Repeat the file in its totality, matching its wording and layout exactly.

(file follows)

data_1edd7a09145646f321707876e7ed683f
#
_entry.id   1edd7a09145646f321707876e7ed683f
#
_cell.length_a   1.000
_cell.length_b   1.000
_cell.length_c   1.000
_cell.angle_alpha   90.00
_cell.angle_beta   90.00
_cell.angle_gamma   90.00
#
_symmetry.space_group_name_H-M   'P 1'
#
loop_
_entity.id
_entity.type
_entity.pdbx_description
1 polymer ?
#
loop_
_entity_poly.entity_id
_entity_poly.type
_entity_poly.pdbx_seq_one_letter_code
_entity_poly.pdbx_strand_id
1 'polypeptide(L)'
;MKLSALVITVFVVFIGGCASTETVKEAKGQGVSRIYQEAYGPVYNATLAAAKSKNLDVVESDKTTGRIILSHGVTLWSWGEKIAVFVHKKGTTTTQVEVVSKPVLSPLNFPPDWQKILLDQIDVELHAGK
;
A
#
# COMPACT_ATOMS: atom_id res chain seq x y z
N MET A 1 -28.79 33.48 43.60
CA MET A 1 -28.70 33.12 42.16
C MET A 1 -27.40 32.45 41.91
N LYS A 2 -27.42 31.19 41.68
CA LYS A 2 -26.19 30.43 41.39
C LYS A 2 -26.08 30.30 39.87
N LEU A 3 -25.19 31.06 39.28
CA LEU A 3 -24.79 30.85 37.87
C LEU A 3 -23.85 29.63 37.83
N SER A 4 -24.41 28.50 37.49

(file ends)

data_1edd7a09145646f321707876e7ed683f
#
_entry.id   1edd7a09145646f321707876e7ed683f
#
_cell.length_a   1.000
_cell.length_b   1.000
_cell.length_c   1.000
_cell.angle_alpha   90.00
_cell.angle_beta   90.00
_cell.angle_gamma   90.00
#
_symmetry.space_group_name_H-M   'P 1'
#
loop_
_entity.id
_entity.type
_entity.pdbx_description
1 polymer ?
#
loop_
_entity_poly.entity_id
_entity_poly.type
_entity_poly.pdbx_seq_one_letter_code
_entity_poly.pdbx_strand_id
1 'polypeptide(L)'
;MKLSALVITVFVVFIGGCASTETVKEAKGQGVSRIYQEAYGPVYNATLAAAKSKNLDVVESDKTTGRIILSHGVTLWSWGEKIAVFVHKKGTTTTQVEVVSKPVLSPLNFPPDWQKILLDQIDVELHAGK
;
A
#
# COMPACT_ATOMS: atom_id res chain seq x y z
N MET A 1 -28.79 33.48 43.60
CA MET A 1 -28.70 33.12 42.16
C MET A 1 -27.40 32.45 41.91
N LYS A 2 -27.42 31.19 41.68
CA LYS A 2 -26.19 30.43 41.39
C LYS A 2 -26.08 30.30 39.87
N LEU A 3 -25.19 31.06 39.28
CA LEU A 3 -24.79 30.85 37.87
C LEU A 3 -23.85 29.63 37.83
N SER A 4 -24.41 28.50 37.49